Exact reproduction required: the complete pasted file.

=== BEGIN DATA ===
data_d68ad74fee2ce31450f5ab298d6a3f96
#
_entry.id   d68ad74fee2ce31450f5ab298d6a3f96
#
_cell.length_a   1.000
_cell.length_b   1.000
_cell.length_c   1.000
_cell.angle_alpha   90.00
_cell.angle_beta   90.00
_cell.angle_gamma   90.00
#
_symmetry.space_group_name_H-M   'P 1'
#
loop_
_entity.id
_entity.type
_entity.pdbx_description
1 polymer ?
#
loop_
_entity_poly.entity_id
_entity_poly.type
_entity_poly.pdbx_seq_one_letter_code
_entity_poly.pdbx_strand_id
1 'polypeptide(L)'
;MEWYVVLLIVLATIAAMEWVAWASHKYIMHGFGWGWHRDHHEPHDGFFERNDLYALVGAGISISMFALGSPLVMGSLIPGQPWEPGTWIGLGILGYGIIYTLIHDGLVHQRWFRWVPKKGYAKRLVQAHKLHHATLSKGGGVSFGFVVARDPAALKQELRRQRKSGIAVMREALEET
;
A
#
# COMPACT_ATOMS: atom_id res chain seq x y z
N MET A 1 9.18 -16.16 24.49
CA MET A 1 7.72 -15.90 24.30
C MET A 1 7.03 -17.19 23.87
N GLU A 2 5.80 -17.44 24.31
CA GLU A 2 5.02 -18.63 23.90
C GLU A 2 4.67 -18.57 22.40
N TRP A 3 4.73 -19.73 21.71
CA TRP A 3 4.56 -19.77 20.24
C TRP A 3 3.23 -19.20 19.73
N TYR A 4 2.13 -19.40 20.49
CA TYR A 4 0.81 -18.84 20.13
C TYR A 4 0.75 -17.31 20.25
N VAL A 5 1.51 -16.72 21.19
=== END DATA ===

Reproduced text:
data_d68ad74fee2ce31450f5ab298d6a3f96
#
_entry.id   d68ad74fee2ce31450f5ab298d6a3f96
#
_cell.length_a   1.000
_cell.length_b   1.000
_cell.length_c   1.000
_cell.angle_alpha   90.00
_cell.angle_beta   90.00
_cell.angle_gamma   90.00
#
_symmetry.space_group_name_H-M   'P 1'
#
loop_
_entity.id
_entity.type
_entity.pdbx_description
1 polymer ?
#
loop_
_entity_poly.entity_id
_entity_poly.type
_entity_poly.pdbx_seq_one_letter_code
_entity_poly.pdbx_strand_id
1 'polypeptide(L)'
;MEWYVVLLIVLATIAAMEWVAWASHKYIMHGFGWGWHRDHHEPHDGFFERNDLYALVGAGISISMFALGSPLVMGSLIPGQPWEPGTWIGLGILGYGIIYTLIHDGLVHQRWFRWVPKKGYAKRLVQAHKLHHATLSKGGGVSFGFVVARDPAALKQELRRQRKSGIAVMREALEET
;
A
#
# COMPACT_ATOMS: atom_id res chain seq x y z
N MET A 1 9.18 -16.16 24.49
CA MET A 1 7.72 -15.90 24.30
C MET A 1 7.03 -17.19 23.87
N GLU A 2 5.80 -17.44 24.31
CA GLU A 2 5.02 -18.63 23.90
C GLU A 2 4.67 -18.57 22.40
N TRP A 3 4.73 -19.73 21.71
CA TRP A 3 4.56 -19.77 20.24
C TRP A 3 3.23 -19.20 19.73
N TYR A 4 2.13 -19.40 20.49
CA TYR A 4 0.81 -18.84 20.13
C TYR A 4 0.75 -17.31 20.25
N VAL A 5 1.51 -16.72 21.19